The best way to summarize Vanderbilt’s basketball season to this point is to borrow from an early episode of Seinfeld.
The Commodores (5-1) have shown they can take a lead. Holding the lead has proved a bit more problematic. And it’s the holding of the lead that is the most important part.
Twice, in six games, VU has been in front well into the second half only to be threatened down the stretch. Most recently, it happened in Wednesday’s 89-83 victory  over Missouri, when the Tigers battled back from a 14-point deficit with 5:29 to play and closed to within one, 81-80, with 2:05 remaining.
“At some point, you have to make a play,” coach Kevin Stallings said. “You have to get a stop. You have to get a rebound. You have to make free throws.”
Vanderbilt has made those plays.
So even though Missouri produced an 11-0 run in just 70 seconds, the Commodores never relinquished the lead throughout the final 23:40 of the game.
Nearly two weeks earlier, they escaped with a 72-70 victory at St. Mary’s after having led by seven with just under four minutes to go. Similarly, VU went ahead late in the first half and maintained some advantage the rest of the way. That margin grew to as many as 12 points after halftime but thereafter twice was reduced to just one.
“For us to stay steady, stay composed and everybody keep our calm – it was important for us (Wednesday) night,” senior guard Jermaine Beal said. “I guess you could say everybody on our team is more mature. Last year, a game like that our team probably would have folded or lost. Who knows?”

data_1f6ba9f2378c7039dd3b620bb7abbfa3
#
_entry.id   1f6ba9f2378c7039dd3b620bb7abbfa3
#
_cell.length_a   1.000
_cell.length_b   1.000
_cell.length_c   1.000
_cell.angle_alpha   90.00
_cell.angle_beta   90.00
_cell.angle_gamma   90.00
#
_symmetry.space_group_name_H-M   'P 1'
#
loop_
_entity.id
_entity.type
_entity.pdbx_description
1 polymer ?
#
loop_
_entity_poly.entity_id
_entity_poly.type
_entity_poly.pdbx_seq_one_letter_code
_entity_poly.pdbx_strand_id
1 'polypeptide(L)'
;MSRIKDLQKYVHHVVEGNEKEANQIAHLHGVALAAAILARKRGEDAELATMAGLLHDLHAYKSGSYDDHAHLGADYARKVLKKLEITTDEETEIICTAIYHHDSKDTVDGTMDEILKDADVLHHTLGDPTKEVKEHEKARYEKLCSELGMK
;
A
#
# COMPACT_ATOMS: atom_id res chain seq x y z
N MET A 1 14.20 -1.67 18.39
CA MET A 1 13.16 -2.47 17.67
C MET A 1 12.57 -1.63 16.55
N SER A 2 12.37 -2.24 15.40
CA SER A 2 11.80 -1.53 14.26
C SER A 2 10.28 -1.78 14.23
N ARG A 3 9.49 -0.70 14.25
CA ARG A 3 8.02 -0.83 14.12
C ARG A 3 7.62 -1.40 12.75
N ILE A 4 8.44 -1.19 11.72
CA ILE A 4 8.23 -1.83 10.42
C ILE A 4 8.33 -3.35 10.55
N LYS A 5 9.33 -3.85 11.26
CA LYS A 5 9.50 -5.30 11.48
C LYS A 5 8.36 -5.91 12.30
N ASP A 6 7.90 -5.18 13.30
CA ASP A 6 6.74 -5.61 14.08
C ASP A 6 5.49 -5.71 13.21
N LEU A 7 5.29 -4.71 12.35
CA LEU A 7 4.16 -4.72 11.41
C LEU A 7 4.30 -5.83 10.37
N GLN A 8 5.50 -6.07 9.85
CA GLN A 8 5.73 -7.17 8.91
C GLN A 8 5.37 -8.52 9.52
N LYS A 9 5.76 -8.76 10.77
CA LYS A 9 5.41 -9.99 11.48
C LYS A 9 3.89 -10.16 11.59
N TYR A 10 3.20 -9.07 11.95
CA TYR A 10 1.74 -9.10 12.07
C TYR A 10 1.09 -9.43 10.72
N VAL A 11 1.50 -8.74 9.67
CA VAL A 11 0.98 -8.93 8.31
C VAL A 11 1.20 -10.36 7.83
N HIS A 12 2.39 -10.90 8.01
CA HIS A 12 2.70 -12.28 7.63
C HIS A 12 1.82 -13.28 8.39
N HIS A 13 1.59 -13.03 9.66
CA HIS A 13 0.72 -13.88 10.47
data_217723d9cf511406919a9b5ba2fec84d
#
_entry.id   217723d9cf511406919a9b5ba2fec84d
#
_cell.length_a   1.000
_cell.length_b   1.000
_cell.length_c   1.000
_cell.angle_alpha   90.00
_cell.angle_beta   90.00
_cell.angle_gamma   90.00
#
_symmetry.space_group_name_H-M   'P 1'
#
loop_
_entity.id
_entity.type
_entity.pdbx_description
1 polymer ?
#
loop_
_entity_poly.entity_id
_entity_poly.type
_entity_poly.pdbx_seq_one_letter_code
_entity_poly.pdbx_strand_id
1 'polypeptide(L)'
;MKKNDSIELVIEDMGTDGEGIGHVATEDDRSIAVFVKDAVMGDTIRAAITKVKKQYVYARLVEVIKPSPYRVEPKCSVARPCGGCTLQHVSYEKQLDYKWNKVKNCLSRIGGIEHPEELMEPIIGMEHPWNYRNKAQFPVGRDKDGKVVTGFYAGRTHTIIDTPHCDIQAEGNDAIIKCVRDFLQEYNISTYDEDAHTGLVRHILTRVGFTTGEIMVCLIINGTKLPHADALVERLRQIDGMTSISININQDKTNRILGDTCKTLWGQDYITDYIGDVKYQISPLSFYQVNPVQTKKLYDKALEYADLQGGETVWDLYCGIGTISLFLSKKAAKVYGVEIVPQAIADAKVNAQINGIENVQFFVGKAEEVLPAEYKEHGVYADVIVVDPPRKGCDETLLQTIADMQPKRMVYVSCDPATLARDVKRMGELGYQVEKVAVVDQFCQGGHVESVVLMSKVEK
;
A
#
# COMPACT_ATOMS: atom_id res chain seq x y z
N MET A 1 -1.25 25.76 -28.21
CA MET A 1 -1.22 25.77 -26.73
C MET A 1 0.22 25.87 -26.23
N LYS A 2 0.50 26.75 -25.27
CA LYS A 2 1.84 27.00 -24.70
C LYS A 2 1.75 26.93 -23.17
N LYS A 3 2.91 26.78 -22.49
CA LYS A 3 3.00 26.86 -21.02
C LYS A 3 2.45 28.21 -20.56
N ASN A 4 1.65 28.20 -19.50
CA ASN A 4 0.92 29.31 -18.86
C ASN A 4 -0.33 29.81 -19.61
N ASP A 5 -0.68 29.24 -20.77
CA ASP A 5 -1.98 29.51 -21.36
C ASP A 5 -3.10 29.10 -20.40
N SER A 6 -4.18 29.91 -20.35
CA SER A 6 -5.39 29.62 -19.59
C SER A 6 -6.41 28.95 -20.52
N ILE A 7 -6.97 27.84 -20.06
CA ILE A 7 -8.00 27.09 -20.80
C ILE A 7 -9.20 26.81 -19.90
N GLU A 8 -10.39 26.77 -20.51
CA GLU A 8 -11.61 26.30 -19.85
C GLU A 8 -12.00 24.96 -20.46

Early last season, in fact, Vanderbilt led Illinois by five (57-52) with 9:27 to go in a critical non-conference contest. The Illini finished on a 17-6 run and won that one by six.
Up next for the Commodores is DePaul, 3 p.m. Saturday at Memorial Gymnasium.
DePaul is 4-1 and its only defeat was in the semifinals of last month’s Paradise Jam, where it lost 57-53 to Tennessee. DePaul trailed by nine at halftime, but rallied and went up by one (48-47) before the Volunteers answered.
“I think there comes a point in a game where if you’re behind you can almost relax … and just start playing and shooting with no fear because you have nothing to lose,” Stallings said. “… So the offense becomes more aggressive and less fearful or tentative.
“We might have experienced a little bit of that (Wednesday) night.”
• Festus Ezeli, who played in each of the first five games and averaged 11.2 minutes, did not see any action against Missouri.
Stallings said the sophomore post player is healthy and in good standing with the coaches but that Ezeli simply was not a good fit for the game plan against Missouri.
“The most enthusiastic guy in that locker room was (Ezeli),” Stallings said. “He’s such a great teammate. … It’s nice to have some bodies and some options. And it’s nice to have some guys who buy into the team concept and accept it.
“It was just my decision. He’s fine and you’ll see him on Saturday.”
Vanderbilt used 10 different players against Missouri. Nine of them played at least nine minutes.
• A.J. Ogilvy’s 25 points against Missouri made him the 31st player in the program’s history with at least 1,100 career points. The junior center raised his career total to 1,105 and moved past Bruce Elder (1,086 points, 1991-93) on the all-time scoring list.
It was the 20th time in his career (69 games) Ogilvy scored 20 or more.
• With victories in each of the first two home games, Stallings improved to more than 100 games over .500 at Memorial Gymnasium. His home record with the Commodores is now 138-37.